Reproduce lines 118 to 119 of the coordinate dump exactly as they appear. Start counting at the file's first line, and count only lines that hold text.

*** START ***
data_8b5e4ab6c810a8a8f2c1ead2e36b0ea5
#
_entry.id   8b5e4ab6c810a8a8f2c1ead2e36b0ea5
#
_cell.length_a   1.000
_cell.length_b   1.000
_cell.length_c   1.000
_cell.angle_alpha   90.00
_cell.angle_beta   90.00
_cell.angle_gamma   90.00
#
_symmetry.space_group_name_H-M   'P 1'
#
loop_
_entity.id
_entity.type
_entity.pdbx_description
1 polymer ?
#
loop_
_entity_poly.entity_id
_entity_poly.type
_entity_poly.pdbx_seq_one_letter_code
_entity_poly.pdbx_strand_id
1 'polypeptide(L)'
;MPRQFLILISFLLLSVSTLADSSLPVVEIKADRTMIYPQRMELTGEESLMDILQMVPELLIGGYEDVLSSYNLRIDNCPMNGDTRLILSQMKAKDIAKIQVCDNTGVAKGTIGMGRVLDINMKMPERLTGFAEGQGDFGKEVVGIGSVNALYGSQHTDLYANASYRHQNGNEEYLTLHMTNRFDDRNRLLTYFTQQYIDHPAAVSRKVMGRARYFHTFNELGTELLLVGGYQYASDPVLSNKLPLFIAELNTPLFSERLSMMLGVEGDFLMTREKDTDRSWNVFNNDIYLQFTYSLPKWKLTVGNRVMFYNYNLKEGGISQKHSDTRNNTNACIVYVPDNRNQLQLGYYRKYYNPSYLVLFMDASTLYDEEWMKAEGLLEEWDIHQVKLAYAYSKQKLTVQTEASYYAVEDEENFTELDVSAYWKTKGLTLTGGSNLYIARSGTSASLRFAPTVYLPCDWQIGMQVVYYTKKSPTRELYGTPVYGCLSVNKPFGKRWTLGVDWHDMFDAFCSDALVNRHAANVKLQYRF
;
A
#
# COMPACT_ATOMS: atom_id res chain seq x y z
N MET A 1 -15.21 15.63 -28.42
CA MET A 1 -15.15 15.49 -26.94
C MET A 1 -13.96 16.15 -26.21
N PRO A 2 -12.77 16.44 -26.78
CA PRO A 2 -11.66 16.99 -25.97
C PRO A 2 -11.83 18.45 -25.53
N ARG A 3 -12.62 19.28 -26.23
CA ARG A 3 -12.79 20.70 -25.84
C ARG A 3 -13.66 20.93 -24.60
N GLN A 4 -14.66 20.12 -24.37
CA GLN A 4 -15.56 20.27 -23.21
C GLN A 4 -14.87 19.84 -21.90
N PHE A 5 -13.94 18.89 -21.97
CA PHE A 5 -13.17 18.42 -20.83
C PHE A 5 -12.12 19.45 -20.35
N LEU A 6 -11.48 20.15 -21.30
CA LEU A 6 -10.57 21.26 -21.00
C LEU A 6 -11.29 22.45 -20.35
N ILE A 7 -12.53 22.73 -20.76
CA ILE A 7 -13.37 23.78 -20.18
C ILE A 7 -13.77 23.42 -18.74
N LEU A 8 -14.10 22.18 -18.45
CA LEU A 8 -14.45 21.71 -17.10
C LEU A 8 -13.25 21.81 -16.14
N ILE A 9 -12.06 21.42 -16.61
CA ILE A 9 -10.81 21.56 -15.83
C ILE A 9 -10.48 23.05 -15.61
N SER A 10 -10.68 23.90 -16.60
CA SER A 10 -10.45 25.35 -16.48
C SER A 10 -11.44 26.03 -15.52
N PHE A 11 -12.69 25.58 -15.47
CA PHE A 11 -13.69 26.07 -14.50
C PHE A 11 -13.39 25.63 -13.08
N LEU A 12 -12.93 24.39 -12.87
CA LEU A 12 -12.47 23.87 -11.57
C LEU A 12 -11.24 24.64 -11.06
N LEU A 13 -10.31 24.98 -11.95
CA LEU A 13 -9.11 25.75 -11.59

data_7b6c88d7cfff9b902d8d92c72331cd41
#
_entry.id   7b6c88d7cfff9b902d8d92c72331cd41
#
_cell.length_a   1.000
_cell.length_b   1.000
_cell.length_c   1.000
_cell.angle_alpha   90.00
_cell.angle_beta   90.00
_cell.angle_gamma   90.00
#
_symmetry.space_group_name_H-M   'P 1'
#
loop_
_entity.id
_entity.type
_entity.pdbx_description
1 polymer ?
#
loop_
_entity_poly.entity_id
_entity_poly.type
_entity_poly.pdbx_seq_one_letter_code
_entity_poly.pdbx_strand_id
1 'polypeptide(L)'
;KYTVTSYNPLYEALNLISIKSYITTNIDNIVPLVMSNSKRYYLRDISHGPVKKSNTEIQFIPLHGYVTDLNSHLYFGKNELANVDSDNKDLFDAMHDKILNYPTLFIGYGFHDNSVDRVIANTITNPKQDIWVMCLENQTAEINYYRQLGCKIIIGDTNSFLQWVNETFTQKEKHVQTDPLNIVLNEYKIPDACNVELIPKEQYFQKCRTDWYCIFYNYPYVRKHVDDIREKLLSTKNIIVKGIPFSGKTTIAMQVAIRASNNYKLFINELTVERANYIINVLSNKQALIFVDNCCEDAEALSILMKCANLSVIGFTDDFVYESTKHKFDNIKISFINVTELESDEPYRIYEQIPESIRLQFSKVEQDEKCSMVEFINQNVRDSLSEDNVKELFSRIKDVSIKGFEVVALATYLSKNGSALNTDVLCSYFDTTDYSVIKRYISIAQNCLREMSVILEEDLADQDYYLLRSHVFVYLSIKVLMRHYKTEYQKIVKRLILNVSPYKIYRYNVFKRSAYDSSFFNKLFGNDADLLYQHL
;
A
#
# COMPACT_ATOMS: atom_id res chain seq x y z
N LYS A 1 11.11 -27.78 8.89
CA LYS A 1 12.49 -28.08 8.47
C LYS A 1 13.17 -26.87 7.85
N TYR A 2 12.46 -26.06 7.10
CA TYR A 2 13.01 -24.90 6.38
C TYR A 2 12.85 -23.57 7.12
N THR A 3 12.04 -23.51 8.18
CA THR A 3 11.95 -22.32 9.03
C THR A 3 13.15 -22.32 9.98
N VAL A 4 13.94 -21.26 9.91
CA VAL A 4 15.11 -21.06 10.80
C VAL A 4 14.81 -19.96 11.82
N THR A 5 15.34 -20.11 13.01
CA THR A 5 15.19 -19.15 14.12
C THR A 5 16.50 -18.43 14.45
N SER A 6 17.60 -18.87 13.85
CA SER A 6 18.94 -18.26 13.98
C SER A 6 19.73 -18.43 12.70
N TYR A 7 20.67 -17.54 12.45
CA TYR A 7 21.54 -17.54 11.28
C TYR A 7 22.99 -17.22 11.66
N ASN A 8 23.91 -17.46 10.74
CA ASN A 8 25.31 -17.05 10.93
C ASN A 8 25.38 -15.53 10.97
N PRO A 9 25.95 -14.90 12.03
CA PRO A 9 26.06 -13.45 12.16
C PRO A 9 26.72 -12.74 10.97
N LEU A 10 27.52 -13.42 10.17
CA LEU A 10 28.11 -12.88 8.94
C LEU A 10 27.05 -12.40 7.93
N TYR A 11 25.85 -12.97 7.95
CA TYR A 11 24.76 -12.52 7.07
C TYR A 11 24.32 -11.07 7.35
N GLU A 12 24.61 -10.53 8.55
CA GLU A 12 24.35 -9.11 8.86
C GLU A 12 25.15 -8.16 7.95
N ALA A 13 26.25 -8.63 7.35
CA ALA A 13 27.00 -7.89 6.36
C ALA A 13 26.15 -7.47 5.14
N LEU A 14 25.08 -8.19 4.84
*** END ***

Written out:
CA TYR A 7 21.54 -17.54 11.28
C TYR A 7 22.99 -17.22 11.66